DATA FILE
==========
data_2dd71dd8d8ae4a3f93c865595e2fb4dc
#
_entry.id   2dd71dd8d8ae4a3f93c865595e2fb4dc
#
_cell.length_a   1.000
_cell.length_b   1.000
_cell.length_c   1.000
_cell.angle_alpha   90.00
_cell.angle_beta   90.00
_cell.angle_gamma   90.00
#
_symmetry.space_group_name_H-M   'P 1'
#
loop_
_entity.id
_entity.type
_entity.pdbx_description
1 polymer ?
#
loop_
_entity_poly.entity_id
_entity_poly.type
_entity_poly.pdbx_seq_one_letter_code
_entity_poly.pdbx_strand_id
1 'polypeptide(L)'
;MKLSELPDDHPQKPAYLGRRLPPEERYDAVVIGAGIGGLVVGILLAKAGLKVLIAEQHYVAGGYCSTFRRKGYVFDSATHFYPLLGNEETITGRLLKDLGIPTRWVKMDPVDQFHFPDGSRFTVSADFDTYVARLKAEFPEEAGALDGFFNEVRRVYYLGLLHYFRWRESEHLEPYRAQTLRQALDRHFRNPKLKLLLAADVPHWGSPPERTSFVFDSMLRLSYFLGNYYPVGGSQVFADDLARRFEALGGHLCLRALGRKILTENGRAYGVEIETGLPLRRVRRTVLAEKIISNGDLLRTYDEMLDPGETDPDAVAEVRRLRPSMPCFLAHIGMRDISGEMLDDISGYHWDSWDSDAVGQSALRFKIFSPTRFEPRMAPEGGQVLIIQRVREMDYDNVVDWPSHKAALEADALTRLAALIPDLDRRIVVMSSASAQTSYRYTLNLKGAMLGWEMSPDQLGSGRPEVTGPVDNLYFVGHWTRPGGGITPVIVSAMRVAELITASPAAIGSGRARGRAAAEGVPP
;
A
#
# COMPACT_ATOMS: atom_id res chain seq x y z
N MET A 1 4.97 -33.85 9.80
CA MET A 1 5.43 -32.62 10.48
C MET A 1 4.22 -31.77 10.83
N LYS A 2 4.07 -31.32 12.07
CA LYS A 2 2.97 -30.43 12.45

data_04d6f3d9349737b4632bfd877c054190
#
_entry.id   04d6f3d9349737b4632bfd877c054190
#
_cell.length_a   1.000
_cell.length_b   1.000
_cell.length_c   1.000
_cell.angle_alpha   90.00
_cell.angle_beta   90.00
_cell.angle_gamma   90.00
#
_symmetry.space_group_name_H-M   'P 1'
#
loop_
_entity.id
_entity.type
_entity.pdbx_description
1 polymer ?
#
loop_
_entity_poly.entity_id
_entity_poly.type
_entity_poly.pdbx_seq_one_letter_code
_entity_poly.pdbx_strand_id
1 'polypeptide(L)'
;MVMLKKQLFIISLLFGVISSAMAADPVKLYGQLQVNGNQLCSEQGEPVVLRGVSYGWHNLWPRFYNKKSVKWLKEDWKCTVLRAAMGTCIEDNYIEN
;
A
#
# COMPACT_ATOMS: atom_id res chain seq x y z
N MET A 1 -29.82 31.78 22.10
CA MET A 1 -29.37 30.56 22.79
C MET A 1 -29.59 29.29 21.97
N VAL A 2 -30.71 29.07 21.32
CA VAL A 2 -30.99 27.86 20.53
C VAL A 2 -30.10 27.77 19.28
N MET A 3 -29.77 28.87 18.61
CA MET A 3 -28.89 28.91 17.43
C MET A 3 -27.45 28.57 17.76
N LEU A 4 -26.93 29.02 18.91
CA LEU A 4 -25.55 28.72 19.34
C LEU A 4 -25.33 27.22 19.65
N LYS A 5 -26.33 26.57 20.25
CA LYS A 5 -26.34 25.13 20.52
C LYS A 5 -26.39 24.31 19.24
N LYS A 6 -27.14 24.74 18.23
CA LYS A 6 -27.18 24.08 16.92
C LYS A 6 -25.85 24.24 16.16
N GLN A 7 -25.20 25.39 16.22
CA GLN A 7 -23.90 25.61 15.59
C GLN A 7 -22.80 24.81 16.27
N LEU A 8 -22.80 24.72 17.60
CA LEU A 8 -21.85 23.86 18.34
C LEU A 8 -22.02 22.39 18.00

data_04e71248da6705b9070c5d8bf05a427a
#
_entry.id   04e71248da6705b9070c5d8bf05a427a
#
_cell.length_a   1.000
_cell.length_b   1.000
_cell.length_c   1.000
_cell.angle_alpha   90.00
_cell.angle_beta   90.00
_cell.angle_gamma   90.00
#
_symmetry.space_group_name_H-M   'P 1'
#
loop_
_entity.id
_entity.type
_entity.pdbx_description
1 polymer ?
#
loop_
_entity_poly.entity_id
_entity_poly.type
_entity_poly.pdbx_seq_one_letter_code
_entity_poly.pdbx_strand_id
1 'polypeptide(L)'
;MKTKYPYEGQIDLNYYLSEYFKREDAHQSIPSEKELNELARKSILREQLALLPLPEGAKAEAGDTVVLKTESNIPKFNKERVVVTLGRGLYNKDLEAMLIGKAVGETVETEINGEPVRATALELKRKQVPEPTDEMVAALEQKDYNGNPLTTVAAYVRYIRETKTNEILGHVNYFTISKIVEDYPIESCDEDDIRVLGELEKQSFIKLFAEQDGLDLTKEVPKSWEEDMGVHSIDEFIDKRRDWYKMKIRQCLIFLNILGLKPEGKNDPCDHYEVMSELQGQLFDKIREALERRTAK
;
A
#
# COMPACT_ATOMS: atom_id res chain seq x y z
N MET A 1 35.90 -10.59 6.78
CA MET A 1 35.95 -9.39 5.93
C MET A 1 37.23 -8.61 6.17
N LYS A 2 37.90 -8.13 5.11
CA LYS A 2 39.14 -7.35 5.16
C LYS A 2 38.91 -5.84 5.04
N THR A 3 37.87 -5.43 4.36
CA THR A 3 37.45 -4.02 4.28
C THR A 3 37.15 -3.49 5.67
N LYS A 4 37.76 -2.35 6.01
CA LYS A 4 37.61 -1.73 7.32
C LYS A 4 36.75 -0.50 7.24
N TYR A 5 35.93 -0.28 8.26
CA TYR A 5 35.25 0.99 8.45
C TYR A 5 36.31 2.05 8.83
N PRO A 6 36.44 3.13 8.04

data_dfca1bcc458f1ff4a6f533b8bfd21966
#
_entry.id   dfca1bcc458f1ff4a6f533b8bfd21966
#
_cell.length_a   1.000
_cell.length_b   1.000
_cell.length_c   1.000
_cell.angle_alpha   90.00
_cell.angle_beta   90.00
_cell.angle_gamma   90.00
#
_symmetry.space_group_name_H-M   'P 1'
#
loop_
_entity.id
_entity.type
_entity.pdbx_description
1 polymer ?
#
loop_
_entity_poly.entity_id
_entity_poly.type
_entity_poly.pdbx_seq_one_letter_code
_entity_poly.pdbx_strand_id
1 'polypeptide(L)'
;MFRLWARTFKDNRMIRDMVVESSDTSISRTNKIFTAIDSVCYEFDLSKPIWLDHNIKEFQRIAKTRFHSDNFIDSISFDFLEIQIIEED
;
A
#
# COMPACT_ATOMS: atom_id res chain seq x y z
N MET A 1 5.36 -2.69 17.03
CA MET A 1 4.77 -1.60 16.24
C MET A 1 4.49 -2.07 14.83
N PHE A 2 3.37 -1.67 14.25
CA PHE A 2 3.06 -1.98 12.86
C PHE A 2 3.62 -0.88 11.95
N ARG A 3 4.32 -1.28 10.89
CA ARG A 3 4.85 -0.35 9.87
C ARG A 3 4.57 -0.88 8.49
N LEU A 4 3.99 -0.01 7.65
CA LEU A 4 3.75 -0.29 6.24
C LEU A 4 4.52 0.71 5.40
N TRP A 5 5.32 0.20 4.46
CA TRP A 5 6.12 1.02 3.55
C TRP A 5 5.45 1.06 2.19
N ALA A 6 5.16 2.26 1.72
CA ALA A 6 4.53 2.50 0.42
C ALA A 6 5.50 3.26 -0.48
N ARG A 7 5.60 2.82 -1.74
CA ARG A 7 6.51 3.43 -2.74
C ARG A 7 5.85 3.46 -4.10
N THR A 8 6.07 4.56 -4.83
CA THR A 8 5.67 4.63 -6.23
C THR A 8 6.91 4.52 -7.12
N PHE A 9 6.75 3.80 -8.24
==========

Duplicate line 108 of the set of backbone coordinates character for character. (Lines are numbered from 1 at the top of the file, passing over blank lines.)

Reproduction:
#